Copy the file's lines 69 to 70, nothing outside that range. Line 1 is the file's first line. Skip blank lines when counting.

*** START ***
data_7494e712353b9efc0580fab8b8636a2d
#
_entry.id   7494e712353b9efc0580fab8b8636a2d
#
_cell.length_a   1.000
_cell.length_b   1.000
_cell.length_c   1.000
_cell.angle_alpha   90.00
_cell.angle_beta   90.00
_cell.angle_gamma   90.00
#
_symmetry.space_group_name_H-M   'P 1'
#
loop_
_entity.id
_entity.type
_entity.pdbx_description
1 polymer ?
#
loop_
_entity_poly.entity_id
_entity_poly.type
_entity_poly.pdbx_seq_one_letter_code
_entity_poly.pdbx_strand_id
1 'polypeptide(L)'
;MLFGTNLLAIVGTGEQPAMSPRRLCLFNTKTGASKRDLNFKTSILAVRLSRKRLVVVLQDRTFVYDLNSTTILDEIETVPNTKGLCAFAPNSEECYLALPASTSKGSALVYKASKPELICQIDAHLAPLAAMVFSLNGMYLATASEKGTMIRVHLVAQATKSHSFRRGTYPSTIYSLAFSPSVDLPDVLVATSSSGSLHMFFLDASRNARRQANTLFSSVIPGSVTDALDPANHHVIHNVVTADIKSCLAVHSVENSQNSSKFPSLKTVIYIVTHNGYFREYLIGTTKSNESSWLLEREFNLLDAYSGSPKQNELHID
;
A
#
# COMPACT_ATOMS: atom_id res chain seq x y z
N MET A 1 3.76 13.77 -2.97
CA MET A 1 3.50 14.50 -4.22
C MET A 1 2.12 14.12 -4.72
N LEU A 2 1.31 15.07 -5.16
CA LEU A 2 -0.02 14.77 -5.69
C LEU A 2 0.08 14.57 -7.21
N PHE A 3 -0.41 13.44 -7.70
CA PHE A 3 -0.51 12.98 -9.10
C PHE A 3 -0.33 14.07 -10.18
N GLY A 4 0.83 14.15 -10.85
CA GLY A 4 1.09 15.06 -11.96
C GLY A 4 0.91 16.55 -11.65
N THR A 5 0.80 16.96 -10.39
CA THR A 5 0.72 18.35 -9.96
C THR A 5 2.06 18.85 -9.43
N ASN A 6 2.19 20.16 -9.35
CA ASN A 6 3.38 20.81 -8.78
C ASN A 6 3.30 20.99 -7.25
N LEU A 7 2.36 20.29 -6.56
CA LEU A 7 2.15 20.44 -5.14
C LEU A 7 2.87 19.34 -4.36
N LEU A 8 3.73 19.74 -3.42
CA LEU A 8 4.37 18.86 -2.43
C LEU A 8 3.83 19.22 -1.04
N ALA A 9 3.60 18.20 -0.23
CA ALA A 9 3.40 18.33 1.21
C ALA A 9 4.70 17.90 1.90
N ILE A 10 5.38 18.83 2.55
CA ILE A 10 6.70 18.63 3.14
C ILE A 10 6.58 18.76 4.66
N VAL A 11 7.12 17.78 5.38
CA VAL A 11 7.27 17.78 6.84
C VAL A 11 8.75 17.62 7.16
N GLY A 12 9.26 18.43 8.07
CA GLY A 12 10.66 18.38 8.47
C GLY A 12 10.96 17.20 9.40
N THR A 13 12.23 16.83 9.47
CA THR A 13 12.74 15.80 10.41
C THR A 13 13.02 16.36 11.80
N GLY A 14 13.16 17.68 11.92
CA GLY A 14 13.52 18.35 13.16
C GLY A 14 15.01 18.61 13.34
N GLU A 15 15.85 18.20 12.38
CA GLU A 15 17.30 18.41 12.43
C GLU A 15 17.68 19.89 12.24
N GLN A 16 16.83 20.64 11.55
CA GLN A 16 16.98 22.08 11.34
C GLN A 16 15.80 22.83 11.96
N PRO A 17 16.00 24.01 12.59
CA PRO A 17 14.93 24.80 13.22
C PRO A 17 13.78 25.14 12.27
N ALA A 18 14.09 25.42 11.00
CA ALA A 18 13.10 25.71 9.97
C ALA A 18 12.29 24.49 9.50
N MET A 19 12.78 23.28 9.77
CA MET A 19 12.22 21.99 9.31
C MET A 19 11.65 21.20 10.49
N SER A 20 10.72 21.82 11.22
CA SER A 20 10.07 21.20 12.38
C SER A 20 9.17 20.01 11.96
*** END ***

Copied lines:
C THR A 13 13.02 16.36 11.80
N GLY A 14 13.16 17.68 11.92